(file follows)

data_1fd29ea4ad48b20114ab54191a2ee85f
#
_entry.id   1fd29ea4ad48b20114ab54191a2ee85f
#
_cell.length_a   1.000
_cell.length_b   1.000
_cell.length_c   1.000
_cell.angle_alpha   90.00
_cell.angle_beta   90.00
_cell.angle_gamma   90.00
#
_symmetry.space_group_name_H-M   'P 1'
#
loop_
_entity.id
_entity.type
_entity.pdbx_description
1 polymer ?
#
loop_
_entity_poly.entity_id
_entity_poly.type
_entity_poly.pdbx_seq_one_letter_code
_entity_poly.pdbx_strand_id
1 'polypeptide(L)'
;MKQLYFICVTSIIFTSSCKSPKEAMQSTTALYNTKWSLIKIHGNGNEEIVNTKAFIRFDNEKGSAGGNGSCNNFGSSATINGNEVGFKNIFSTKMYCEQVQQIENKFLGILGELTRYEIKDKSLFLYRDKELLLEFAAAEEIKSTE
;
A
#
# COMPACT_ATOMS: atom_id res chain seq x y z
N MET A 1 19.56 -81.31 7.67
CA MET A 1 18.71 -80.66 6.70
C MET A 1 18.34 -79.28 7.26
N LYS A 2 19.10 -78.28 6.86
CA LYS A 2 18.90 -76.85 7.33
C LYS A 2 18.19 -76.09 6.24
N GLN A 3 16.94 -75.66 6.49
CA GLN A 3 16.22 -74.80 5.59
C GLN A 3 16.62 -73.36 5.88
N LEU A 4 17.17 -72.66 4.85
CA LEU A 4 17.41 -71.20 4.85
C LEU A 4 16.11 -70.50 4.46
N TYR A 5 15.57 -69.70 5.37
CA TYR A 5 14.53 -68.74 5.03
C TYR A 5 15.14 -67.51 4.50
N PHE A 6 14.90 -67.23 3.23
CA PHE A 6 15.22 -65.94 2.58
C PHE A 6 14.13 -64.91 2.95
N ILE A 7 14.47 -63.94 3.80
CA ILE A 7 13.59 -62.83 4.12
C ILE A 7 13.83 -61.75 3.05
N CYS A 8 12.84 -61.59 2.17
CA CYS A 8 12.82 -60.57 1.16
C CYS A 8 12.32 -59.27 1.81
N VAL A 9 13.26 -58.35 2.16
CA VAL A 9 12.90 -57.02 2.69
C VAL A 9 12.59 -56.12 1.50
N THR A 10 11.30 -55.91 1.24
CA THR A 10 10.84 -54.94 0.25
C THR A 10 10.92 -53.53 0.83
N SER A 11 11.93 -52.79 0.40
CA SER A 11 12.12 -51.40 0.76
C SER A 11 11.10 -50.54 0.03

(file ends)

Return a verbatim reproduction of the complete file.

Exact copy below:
data_1fd29ea4ad48b20114ab54191a2ee85f
#
_entry.id   1fd29ea4ad48b20114ab54191a2ee85f
#
_cell.length_a   1.000
_cell.length_b   1.000
_cell.length_c   1.000
_cell.angle_alpha   90.00
_cell.angle_beta   90.00
_cell.angle_gamma   90.00
#
_symmetry.space_group_name_H-M   'P 1'
#
loop_
_entity.id
_entity.type
_entity.pdbx_description
1 polymer ?
#
loop_
_entity_poly.entity_id
_entity_poly.type
_entity_poly.pdbx_seq_one_letter_code
_entity_poly.pdbx_strand_id
1 'polypeptide(L)'
;MKQLYFICVTSIIFTSSCKSPKEAMQSTTALYNTKWSLIKIHGNGNEEIVNTKAFIRFDNEKGSAGGNGSCNNFGSSATINGNEVGFKNIFSTKMYCEQVQQIENKFLGILGELTRYEIKDKSLFLYRDKELLLEFAAAEEIKSTE
;
A
#
# COMPACT_ATOMS: atom_id res chain seq x y z
N MET A 1 19.56 -81.31 7.67
CA MET A 1 18.71 -80.66 6.70
C MET A 1 18.34 -79.28 7.26
N LYS A 2 19.10 -78.28 6.86
CA LYS A 2 18.90 -76.85 7.33
C LYS A 2 18.19 -76.09 6.24
N GLN A 3 16.94 -75.66 6.49
CA GLN A 3 16.22 -74.80 5.59
C GLN A 3 16.62 -73.36 5.88
N LEU A 4 17.17 -72.66 4.85
CA LEU A 4 17.41 -71.20 4.85
C LEU A 4 16.11 -70.50 4.46
N TYR A 5 15.57 -69.70 5.37
CA TYR A 5 14.53 -68.74 5.03
C TYR A 5 15.14 -67.51 4.50
N PHE A 6 14.90 -67.23 3.23
CA PHE A 6 15.22 -65.94 2.58
C PHE A 6 14.13 -64.91 2.95
N ILE A 7 14.47 -63.94 3.80
CA ILE A 7 13.59 -62.83 4.12
C ILE A 7 13.83 -61.75 3.05
N CYS A 8 12.84 -61.59 2.17
CA CYS A 8 12.82 -60.57 1.16
C CYS A 8 12.32 -59.27 1.81
N VAL A 9 13.26 -58.35 2.16
CA VAL A 9 12.90 -57.02 2.69
C VAL A 9 12.59 -56.12 1.50
N THR A 10 11.30 -55.91 1.24
CA THR A 10 10.84 -54.94 0.25
C THR A 10 10.92 -53.53 0.83
N SER A 11 11.93 -52.79 0.40
CA SER A 11 12.12 -51.40 0.76
C SER A 11 11.10 -50.54 0.03